Saturday, November 05, 2005

Christ the Vampire

Anne Rice:

"In 2002 I made up my mind that I would not write anything that wasn't for Christ," the former vampire queen explained. The title of her latest novel stakes out Rice's new preoccupation. "Christ the Lord: Out of Egypt" tells the story of a young Jesus from his point of view: a 7-year-old boy who is discovering his powers and his identity.

[snip]


Rice immersed herself in Christian scholarship, and her book draws heavily from many sources, from Josephus to N.T. Wright. But she discards much of modern New Testament scholarship, as she explains in the author's note. Her contempt for what she calls "skeptical scholarship"--including "arguments that insisted most of the Gospels were suspect, for instance, or written too late to be eyewitness accounts"--is obvious throughout the note.

The story of Jesus that she constructs includes some legends about miracles the boy performed. But she makes her tale consistent with the Gospel of Luke, forming an elaborate and imaginative addition based on a few lines describing Jesus' childhood. "I took my cue from Luke," she says. "I saw a great framework there."

[snip]

"I offer this book to those who know nothing of Jesus Christ in the hope that you will see him in these pages in some form. I offer this novel with love to my readers who've followed me through one strange turn after another in the hope that Jesus will be as real to you as any other character I've ever launched into the world we share."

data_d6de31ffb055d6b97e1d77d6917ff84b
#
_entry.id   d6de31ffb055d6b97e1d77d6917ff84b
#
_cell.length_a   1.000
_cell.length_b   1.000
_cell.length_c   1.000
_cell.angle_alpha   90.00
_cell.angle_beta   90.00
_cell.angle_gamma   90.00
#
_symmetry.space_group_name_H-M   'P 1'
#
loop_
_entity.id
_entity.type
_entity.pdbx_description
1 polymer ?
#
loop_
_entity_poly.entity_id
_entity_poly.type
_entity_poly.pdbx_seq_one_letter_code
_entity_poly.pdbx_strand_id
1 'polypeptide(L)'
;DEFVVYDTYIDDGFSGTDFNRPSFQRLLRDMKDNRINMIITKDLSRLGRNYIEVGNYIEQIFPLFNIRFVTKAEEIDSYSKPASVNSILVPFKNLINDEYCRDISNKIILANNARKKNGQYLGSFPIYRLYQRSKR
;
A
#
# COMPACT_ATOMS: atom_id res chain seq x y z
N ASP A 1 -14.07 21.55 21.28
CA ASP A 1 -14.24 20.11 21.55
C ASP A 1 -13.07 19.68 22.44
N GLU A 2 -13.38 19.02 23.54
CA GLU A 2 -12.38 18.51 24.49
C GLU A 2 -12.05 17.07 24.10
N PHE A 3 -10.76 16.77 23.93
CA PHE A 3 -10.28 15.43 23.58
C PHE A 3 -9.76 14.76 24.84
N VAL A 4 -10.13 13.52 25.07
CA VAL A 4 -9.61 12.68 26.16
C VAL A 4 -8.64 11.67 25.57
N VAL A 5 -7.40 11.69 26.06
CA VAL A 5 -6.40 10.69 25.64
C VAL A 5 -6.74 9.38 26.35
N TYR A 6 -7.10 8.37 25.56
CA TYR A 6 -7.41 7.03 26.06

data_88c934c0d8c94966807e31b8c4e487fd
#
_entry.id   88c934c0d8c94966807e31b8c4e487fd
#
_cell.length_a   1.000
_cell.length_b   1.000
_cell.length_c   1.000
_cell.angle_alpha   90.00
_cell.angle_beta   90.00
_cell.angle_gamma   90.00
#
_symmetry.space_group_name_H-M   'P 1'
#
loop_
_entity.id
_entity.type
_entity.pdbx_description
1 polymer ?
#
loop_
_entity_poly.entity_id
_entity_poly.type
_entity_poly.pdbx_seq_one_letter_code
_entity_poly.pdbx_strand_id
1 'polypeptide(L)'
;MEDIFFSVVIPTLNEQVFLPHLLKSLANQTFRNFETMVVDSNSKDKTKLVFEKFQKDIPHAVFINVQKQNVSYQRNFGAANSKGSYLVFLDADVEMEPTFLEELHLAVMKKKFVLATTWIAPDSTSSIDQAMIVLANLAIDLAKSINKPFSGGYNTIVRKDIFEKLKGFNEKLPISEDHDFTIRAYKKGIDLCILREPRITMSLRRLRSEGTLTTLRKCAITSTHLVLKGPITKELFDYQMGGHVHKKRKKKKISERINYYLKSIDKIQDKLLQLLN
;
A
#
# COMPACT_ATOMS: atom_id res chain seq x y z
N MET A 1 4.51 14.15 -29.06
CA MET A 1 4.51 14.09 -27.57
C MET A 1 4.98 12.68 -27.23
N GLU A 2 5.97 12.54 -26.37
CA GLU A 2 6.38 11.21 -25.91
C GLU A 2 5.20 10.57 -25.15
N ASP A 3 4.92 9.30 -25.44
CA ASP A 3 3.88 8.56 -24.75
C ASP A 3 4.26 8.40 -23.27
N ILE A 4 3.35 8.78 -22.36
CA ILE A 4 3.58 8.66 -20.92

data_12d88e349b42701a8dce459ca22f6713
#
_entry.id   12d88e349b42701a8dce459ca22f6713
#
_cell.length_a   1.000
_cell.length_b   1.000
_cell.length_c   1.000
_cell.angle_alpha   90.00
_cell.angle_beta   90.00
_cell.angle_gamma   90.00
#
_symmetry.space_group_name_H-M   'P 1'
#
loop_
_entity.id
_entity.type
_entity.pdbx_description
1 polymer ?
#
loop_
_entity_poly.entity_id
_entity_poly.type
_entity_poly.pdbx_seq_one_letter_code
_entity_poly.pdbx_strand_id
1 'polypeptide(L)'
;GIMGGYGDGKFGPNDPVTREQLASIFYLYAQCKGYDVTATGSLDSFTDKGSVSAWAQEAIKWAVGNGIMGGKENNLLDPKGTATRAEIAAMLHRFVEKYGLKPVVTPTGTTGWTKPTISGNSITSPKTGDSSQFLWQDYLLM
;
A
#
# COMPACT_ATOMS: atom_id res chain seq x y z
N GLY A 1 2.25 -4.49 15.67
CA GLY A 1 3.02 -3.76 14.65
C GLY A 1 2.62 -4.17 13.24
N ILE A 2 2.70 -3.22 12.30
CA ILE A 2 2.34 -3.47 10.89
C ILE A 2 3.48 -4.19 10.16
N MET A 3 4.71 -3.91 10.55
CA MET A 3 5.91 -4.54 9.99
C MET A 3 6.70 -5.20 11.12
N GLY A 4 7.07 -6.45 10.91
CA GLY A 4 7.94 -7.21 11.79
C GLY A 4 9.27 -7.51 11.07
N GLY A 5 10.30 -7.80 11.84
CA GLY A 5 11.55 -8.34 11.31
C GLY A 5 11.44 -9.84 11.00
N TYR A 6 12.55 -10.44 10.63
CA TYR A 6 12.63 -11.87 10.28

Rice's future "strange turns" are likely to continue to be inspired by Jesus. "My life is committed to Christ the Lord," she said. "My books will be a reflection of that commitment."

I don't see why she couldn't find a way to combine the two as J.G. Eccarius has done.

Thursday, November 03, 2005

Lost Causes



I saw a guy wearing this t-shirt this morning. Is there any cause that can't be spun as being a fight for "freedom"?

Anyway, I think I should have one of my own made. It'll say, "Jesus, The South, and Your Limp Dick - Three Things Guaranteed to Never Rise Again."

Saturday, October 08, 2005

Gilding the Lily

This afternoon, I saw a Hummer with a pair of bumper nuts attached.

I thought of David Rakoff's comment from the Daily Show earlier this week: "How many compensatory gestures does one man need?"

Thursday, October 06, 2005

Karma Curmudgeon